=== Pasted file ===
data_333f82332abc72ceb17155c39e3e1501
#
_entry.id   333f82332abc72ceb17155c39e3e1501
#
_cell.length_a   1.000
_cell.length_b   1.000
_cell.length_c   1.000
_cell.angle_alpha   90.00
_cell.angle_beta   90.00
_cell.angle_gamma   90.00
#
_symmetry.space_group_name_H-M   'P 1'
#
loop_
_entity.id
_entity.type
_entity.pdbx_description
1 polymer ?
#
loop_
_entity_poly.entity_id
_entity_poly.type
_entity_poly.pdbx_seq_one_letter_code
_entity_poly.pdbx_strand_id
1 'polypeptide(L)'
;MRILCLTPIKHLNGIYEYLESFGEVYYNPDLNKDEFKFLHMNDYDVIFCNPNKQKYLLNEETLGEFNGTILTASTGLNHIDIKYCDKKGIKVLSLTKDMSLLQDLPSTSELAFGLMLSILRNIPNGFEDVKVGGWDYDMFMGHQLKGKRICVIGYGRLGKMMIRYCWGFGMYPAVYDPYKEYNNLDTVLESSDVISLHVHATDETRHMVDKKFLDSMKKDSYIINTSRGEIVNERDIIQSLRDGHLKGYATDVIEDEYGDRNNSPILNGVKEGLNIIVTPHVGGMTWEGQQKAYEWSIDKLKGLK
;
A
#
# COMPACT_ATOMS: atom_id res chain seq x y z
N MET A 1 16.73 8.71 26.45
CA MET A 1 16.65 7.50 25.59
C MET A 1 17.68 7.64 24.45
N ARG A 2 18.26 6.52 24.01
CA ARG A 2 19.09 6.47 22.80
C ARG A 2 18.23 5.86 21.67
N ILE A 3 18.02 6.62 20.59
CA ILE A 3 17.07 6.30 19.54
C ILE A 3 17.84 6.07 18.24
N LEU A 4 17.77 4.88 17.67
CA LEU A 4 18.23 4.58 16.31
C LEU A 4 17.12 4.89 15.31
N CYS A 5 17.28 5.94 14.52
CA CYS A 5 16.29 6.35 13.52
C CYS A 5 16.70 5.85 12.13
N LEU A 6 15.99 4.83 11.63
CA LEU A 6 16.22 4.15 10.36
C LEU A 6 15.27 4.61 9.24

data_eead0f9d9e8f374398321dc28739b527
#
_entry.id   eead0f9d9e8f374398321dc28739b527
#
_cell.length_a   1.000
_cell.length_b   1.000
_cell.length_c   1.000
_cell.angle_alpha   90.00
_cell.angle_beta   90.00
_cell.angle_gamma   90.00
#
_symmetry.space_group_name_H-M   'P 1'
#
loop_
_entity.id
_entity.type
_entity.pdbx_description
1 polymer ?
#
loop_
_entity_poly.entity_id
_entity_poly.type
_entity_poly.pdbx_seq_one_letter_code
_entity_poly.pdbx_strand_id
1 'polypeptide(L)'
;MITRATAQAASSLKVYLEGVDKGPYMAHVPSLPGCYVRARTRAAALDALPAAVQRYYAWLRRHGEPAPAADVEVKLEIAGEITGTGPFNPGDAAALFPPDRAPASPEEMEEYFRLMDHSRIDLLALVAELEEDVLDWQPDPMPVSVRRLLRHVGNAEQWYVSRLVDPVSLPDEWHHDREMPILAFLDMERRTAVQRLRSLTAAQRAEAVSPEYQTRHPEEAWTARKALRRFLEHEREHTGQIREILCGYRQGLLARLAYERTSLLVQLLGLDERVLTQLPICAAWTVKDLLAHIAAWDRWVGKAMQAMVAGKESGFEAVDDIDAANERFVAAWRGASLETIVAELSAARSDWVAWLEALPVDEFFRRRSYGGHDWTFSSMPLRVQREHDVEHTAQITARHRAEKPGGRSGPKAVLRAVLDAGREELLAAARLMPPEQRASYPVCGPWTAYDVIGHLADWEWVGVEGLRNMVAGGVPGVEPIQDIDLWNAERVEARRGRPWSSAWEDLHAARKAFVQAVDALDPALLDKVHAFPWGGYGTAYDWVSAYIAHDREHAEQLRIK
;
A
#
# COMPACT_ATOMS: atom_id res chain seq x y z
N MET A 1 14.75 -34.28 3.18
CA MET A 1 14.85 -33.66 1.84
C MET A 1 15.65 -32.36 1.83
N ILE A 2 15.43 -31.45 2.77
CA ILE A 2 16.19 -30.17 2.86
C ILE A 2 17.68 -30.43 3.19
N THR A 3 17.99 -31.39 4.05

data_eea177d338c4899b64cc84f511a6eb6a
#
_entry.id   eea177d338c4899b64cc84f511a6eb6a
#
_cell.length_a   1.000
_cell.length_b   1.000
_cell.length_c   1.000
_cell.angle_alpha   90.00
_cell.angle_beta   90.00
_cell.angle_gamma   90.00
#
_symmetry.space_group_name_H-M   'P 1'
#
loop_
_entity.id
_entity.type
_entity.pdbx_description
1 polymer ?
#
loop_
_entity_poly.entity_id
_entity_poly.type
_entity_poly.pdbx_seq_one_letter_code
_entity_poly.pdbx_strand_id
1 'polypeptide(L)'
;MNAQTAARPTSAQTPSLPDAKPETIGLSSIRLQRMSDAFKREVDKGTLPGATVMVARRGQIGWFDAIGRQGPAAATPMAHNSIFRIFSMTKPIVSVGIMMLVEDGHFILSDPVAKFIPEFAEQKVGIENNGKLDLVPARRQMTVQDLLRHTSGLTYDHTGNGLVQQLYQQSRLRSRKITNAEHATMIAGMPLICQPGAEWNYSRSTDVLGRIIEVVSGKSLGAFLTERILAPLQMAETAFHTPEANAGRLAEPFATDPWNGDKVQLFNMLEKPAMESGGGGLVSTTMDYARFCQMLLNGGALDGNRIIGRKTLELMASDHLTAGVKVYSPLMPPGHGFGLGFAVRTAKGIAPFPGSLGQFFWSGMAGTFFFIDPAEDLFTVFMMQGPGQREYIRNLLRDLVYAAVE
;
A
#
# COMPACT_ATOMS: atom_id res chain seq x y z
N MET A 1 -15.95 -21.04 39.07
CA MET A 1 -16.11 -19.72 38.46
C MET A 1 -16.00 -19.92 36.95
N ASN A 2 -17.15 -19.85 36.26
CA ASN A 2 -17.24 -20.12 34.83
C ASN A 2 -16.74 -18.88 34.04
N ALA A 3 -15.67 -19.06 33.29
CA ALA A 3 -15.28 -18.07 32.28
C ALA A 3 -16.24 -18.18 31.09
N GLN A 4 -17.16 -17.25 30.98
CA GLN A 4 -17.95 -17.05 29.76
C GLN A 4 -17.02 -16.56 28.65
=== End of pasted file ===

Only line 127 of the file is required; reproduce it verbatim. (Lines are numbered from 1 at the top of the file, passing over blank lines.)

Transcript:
C GLN A 4 -17.02 -16.56 28.65